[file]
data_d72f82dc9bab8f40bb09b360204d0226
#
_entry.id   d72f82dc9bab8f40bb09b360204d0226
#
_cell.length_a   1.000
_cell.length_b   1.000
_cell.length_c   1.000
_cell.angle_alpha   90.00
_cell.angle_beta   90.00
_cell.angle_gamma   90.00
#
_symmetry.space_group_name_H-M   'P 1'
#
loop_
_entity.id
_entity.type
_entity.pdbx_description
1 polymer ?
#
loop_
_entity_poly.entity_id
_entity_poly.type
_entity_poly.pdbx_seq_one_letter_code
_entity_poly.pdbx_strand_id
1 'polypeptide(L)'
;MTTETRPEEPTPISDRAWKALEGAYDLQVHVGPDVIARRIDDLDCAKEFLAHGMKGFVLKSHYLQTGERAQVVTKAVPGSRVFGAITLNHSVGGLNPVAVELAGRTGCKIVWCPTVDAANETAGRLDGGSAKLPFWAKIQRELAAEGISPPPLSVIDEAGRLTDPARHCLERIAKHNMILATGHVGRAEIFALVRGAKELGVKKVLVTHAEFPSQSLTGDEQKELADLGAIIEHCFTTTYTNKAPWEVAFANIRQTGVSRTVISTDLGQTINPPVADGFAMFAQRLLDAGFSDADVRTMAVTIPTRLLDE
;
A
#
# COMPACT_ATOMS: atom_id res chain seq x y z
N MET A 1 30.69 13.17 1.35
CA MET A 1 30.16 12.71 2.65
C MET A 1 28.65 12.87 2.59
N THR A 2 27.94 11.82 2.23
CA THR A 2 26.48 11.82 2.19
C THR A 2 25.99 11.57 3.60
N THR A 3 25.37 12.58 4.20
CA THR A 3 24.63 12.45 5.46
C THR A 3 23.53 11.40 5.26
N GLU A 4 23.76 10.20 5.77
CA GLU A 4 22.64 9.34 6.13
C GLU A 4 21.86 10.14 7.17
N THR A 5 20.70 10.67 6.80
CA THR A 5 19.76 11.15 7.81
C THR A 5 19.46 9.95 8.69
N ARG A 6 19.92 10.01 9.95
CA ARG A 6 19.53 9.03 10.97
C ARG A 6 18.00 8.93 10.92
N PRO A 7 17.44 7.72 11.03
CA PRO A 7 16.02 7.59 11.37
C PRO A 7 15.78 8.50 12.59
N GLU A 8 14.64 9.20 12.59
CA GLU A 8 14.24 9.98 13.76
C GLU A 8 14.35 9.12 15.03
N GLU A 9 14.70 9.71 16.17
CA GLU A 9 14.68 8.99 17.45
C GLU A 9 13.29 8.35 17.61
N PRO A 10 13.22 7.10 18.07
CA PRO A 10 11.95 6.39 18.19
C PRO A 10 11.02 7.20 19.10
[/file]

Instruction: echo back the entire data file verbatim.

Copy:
data_d72f82dc9bab8f40bb09b360204d0226
#
_entry.id   d72f82dc9bab8f40bb09b360204d0226
#
_cell.length_a   1.000
_cell.length_b   1.000
_cell.length_c   1.000
_cell.angle_alpha   90.00
_cell.angle_beta   90.00
_cell.angle_gamma   90.00
#
_symmetry.space_group_name_H-M   'P 1'
#
loop_
_entity.id
_entity.type
_entity.pdbx_description
1 polymer ?
#
loop_
_entity_poly.entity_id
_entity_poly.type
_entity_poly.pdbx_seq_one_letter_code
_entity_poly.pdbx_strand_id
1 'polypeptide(L)'
;MTTETRPEEPTPISDRAWKALEGAYDLQVHVGPDVIARRIDDLDCAKEFLAHGMKGFVLKSHYLQTGERAQVVTKAVPGSRVFGAITLNHSVGGLNPVAVELAGRTGCKIVWCPTVDAANETAGRLDGGSAKLPFWAKIQRELAAEGISPPPLSVIDEAGRLTDPARHCLERIAKHNMILATGHVGRAEIFALVRGAKELGVKKVLVTHAEFPSQSLTGDEQKELADLGAIIEHCFTTTYTNKAPWEVAFANIRQTGVSRTVISTDLGQTINPPVADGFAMFAQRLLDAGFSDADVRTMAVTIPTRLLDE
;
A
#
# COMPACT_ATOMS: atom_id res chain seq x y z
N MET A 1 30.69 13.17 1.35
CA MET A 1 30.16 12.71 2.65
C MET A 1 28.65 12.87 2.59
N THR A 2 27.94 11.82 2.23
CA THR A 2 26.48 11.82 2.19
C THR A 2 25.99 11.57 3.60
N THR A 3 25.37 12.58 4.20
CA THR A 3 24.63 12.45 5.46
C THR A 3 23.53 11.40 5.26
N GLU A 4 23.76 10.20 5.77
CA GLU A 4 22.64 9.34 6.13
C GLU A 4 21.86 10.14 7.17
N THR A 5 20.70 10.67 6.80
CA THR A 5 19.76 11.15 7.81
C THR A 5 19.46 9.95 8.69
N ARG A 6 19.92 10.01 9.95
CA ARG A 6 19.53 9.03 10.97
C ARG A 6 18.00 8.93 10.92
N PRO A 7 17.44 7.72 11.03
CA PRO A 7 16.02 7.59 11.37
C PRO A 7 15.78 8.50 12.59
N GLU A 8 14.64 9.20 12.59
CA GLU A 8 14.24 9.98 13.76
C GLU A 8 14.35 9.12 15.03
N GLU A 9 14.70 9.71 16.17
CA GLU A 9 14.68 8.99 17.45
C GLU A 9 13.29 8.35 17.61
N PRO A 10 13.22 7.10 18.07
CA PRO A 10 11.95 6.39 18.19
C PRO A 10 11.02 7.20 19.10